Twenty-something Canadians are investing earlier and more aggressively than previous generations. Are they at risk of being scarred for life?
Nearly three-quarters, or 74 per cent, of Canadian Gen Zs surveyed reported holding at least one investment. This is markedly higher than U.S. Gen Zs at 56 per cent. But the most likely held investment was crypto with 57 per cent of Canadian Gen Z investors reporting that they held some form of cryptocurrency. Mutual fund ownership was second at 45 per cent, followed by individual stocks at 41 per cent.
These are just some of the stats contained in a joint study put out by the FINRA Investor Education Foundation (a U.S.-based organization) and the CFA Institute last year. Coupled with focus groups on younger, non-white investors in the U.S., two overarching themes that have emerged are that the next generation of investors relies heavily on social media for information and also ends up speculating heavily in cryptocurrency and meme stocks.
The results are exacerbated for non-white investors, who are now entering capital markets at a much higher rate than white investors. So, on the one hand, financial inclusion is increasing. Capital markets are becoming more accessible to younger and non-white investors. On the other hand, there could be more investment mistakes being made.
Ninety per cent of Canadian Gen Zs feel their overall financial situation causes financial anxiety. That’s no surprise. The prospects of potentially never being able to buy a home in Canada’s big cities, growing up witnessing a narrative of Wall Street’s risk-taking being subsidized by Main Street, student debt, and the precarity of gig work all add up to a desire to find any way to try and get ahead.
With the barriers to entry having been reduced by fin techs that have driven investment minimums to near-zero through low account funding requirements and fractional share trading, add a little grift on social media and the recipe for increased speculative behaviour is no surprise.
I recently wrote about a study that found that low minimum investment requirements could actually anchor new investors to contributing too little to their portfolios over time. But other gamification techniques may also contribute to speculative behaviours.
One young investor in a focus group noted that her trading app offered a free stock for signing up for an account. “I think I got a weird pharmaceutical one, and then that put me into a weird hole of looking for clean energy or something, I think,” she said.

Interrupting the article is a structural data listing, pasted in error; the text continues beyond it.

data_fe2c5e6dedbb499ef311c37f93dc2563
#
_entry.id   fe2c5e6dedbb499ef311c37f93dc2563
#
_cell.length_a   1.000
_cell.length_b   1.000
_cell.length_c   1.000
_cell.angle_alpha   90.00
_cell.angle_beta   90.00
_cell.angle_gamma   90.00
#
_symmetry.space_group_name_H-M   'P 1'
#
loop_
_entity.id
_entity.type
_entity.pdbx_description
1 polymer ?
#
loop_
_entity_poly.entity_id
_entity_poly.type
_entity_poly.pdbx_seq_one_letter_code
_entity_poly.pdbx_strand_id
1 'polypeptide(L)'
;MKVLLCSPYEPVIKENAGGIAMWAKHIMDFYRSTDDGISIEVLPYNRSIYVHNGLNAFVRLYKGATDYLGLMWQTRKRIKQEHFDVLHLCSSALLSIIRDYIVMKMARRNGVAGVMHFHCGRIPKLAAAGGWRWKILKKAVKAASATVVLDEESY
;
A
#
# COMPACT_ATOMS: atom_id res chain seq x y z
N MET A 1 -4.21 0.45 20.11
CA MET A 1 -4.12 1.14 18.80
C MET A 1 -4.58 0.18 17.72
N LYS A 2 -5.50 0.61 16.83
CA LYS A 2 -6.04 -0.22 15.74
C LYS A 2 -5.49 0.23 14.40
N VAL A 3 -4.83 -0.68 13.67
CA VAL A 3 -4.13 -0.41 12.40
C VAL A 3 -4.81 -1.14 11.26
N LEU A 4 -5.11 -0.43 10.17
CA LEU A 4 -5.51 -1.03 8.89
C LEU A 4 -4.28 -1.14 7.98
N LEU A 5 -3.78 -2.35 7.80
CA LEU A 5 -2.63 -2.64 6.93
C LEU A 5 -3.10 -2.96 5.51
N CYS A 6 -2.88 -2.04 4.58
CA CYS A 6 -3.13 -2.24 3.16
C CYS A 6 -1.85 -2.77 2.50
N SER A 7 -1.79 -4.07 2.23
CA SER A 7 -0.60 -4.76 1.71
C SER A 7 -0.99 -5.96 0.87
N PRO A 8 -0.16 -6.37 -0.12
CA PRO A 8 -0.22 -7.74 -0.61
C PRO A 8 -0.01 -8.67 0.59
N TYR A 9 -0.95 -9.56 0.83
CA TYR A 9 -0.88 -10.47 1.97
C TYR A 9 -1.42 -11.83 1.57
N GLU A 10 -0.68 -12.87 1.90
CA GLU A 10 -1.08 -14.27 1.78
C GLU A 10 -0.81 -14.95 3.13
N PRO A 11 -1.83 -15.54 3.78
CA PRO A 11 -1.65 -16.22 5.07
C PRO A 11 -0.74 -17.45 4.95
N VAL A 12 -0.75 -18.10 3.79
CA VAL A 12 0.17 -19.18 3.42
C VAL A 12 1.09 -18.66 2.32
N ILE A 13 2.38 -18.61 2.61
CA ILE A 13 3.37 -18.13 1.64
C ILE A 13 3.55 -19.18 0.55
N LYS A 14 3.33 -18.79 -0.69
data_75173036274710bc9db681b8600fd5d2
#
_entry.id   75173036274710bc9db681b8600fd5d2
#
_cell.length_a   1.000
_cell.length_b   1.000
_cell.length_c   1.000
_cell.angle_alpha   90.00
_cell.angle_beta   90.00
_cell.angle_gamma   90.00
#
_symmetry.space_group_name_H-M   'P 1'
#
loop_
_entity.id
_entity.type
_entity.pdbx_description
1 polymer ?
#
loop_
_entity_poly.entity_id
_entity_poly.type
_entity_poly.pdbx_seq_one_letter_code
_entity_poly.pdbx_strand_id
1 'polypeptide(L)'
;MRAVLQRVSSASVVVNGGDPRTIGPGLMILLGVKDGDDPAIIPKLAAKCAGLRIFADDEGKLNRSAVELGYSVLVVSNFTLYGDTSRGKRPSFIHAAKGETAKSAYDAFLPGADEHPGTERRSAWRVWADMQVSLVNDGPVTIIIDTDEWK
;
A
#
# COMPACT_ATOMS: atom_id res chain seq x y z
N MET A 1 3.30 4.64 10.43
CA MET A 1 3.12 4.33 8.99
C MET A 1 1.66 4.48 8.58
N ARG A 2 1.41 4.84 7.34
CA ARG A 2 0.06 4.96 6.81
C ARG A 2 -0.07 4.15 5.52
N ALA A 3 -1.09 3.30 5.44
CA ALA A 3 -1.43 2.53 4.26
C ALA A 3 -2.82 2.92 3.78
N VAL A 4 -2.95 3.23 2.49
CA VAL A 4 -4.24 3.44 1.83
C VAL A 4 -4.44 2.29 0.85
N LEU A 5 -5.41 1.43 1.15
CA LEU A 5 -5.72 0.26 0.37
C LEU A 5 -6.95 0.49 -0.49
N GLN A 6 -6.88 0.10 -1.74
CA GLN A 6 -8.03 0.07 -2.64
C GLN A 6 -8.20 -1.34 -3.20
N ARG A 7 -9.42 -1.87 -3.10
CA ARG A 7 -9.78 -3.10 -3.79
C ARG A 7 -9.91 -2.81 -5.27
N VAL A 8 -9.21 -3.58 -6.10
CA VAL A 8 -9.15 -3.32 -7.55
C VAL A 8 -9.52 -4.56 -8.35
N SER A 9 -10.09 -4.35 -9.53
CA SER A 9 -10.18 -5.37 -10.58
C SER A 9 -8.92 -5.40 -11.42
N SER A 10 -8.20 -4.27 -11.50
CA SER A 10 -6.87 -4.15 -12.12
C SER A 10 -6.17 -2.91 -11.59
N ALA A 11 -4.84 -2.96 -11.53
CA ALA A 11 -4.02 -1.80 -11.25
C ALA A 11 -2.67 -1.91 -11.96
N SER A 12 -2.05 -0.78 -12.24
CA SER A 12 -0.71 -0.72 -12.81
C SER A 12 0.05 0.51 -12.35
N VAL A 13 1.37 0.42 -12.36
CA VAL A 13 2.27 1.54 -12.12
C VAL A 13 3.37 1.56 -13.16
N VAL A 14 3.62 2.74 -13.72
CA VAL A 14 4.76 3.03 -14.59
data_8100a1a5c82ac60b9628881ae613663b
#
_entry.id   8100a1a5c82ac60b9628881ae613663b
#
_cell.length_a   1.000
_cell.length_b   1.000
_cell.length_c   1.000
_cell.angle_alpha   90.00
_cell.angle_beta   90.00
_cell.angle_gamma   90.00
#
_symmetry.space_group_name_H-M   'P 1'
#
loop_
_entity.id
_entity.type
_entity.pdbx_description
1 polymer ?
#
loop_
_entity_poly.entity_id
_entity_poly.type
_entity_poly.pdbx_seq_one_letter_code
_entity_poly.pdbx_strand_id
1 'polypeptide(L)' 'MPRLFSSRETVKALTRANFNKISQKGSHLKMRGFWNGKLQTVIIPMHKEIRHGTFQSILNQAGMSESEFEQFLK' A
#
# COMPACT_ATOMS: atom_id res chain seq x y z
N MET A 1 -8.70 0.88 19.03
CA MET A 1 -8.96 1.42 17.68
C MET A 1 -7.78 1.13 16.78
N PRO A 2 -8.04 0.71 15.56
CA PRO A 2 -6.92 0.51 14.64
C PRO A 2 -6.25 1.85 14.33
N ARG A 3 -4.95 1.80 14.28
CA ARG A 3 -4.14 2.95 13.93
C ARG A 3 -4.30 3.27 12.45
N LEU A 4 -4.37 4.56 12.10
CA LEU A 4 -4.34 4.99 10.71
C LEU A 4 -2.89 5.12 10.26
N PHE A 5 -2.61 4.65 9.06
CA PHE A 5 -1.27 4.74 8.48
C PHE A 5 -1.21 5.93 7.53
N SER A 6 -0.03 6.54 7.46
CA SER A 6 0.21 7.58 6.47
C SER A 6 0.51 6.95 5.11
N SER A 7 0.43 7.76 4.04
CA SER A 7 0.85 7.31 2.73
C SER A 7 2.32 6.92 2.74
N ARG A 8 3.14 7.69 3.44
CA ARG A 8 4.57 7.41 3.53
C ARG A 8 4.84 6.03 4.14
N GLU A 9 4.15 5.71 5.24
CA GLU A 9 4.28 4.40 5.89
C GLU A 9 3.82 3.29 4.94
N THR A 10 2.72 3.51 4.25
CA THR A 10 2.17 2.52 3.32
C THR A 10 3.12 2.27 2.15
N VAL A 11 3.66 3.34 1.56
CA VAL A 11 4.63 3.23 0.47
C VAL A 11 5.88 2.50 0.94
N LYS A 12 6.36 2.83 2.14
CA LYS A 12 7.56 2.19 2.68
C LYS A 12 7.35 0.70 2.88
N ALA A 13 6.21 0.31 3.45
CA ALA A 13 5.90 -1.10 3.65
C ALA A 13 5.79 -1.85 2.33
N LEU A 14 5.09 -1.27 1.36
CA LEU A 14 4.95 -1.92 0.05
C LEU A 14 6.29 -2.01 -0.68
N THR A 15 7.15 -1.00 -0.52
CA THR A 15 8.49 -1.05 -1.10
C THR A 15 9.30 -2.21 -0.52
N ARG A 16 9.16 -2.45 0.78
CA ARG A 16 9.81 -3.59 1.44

A potential silver lining is that we may just be seeing a shift of the “on-ramps” to life-long investing. Whereas before, exposure to a workplace-sponsored retirement program may have sparked more initial interest in personal investing, now the combined effect of social-media influence and the gamification of investment platforms has sparked those investing journeys into starting earlier.
My own investing journey started well before I knew anything about investing. After I got my first paycheque from a job at McDonald’s as a teenager, my father took me to the bank to set up a bi-weekly contribution to an investment. I had to pick the investment, and I just looked up the last year’s best performing fund. It was a natural-resources fund with a triple-digit gain.
I had committed a few glaring investing sins: return chasing and not diversifying being the two biggest. It took me years to even learn the basics, such as understanding the power of asset allocation and rebalancing, among many other important lessons. Over time, it started to all make sense.
It would be delusional to think we can teach new investors all the mistakes to avoid, but there are some that we need to highlight because they are outsized in terms of potential harm. Leverage, trading on margin, and derivatives possibly shouldn’t even be allowed when you start. As it stands, it’s just too easy to fill out forms without knowing if the applicant even understands what they are agreeing to.
But beyond leveraged products, anything that suggests a get-rich-quick element is one of the biggest warning signs there is that danger lies ahead. And combined, both of these can boil down to truly understanding one of the most fundamental principles of investing: the relationship between risk and return. As it stands, it feels like a lesson doomed to be learned the hard way for far too many.
Every investor starts somewhere. It’s actually pretty rare for someone to end up investing the same way they started. And that’s not to say that everyone ends up a successful investor, but more to say that everyone follows a changing path when it comes to investing.
The key is if, and how fast, you learn the big, avoidable mistakes. To a certain extent, making mistakes when the stakes are comparatively low can be beneficial. But in some cases, they can scare an investor away from capital markets or away from an appropriate level of savings or exposure to risk at all.
Preet Banerjee is a consultant to the wealth management industry with a focus on commercial applications of behavioural finance research.